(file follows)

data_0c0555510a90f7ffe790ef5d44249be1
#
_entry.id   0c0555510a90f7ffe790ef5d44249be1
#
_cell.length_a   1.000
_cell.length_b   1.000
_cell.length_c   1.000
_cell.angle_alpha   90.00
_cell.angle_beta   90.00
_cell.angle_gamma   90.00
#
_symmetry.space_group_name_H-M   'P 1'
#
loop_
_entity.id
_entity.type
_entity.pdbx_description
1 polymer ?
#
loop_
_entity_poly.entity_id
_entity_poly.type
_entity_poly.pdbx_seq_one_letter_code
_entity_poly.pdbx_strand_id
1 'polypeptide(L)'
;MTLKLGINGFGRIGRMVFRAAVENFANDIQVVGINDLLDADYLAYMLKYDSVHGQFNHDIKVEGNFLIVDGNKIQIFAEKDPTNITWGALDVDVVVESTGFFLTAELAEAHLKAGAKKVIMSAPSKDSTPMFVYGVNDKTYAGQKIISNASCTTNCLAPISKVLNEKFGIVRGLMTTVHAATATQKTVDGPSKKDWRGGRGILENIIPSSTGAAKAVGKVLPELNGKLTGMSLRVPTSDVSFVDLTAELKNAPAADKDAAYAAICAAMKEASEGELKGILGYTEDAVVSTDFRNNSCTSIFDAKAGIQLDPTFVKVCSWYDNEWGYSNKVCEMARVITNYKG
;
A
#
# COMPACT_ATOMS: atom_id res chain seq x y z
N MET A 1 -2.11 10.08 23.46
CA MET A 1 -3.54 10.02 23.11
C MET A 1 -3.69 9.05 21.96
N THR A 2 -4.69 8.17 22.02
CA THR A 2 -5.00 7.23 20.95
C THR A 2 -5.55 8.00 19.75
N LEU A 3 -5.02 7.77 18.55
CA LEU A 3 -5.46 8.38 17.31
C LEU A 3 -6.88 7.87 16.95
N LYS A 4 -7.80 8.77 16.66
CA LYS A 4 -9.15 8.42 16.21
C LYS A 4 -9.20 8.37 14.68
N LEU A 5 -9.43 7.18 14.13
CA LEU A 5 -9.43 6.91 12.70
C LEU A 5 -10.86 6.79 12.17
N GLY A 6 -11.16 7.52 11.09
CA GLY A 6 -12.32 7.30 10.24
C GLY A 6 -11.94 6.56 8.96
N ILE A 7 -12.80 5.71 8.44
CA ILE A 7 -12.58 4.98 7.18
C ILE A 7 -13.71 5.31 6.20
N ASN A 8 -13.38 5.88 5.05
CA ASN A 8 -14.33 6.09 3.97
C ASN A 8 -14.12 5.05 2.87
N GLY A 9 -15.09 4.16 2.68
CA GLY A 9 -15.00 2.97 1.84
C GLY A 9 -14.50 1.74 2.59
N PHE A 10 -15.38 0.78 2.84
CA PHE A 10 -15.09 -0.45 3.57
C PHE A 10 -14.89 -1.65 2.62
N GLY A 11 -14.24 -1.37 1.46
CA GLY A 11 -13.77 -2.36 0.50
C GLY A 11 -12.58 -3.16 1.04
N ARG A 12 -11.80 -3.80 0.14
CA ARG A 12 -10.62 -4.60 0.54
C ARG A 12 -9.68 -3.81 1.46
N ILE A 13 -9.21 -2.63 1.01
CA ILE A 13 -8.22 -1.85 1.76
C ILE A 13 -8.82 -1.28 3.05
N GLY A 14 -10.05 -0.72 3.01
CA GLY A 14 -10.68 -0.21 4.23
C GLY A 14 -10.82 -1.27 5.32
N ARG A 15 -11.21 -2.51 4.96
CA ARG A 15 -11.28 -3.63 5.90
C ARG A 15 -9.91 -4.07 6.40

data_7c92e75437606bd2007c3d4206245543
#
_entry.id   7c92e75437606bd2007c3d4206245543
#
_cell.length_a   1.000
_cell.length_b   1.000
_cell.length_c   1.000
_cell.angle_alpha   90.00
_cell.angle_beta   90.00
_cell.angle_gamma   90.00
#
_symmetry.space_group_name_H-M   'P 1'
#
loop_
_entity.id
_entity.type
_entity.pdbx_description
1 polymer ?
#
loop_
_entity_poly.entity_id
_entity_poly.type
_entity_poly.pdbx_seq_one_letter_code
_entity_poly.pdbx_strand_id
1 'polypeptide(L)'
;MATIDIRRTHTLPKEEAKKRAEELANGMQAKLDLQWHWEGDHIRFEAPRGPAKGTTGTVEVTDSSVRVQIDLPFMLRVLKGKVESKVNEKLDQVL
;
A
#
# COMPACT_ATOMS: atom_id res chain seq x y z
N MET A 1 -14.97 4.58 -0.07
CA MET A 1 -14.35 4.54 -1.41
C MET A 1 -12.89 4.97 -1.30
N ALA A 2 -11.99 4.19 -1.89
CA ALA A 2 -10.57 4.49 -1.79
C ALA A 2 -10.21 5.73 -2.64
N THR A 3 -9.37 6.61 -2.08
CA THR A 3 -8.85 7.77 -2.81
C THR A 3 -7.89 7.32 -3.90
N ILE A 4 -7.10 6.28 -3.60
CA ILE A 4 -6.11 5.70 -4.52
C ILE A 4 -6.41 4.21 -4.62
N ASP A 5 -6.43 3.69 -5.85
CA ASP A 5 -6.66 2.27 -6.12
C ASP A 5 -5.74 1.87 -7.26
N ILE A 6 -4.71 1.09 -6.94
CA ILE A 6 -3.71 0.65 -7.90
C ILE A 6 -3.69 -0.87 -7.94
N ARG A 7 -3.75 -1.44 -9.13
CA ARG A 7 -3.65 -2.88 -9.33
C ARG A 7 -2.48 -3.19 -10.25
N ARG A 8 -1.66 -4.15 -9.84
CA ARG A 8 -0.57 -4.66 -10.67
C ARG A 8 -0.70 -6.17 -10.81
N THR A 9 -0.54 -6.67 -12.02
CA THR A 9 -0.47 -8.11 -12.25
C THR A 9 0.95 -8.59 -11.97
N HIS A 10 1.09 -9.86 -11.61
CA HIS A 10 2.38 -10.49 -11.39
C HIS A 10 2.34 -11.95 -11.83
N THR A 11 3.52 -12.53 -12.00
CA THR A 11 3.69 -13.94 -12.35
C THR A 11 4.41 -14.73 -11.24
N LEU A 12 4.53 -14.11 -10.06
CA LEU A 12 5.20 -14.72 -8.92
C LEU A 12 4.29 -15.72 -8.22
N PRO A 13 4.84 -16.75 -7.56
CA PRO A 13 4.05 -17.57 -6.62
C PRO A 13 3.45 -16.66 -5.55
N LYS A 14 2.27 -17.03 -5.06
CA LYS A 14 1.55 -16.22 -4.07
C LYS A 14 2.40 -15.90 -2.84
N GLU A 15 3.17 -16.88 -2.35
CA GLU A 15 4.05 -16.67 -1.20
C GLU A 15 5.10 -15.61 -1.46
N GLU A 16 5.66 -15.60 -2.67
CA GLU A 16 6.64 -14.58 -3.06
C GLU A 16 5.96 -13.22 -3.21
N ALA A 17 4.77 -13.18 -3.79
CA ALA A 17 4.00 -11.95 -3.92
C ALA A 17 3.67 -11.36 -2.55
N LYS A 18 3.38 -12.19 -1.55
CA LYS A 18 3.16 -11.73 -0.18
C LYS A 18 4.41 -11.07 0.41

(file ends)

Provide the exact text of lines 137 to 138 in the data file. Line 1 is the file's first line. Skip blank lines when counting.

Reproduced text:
CA THR A 11 3.69 -13.94 -12.35
C THR A 11 4.41 -14.73 -11.24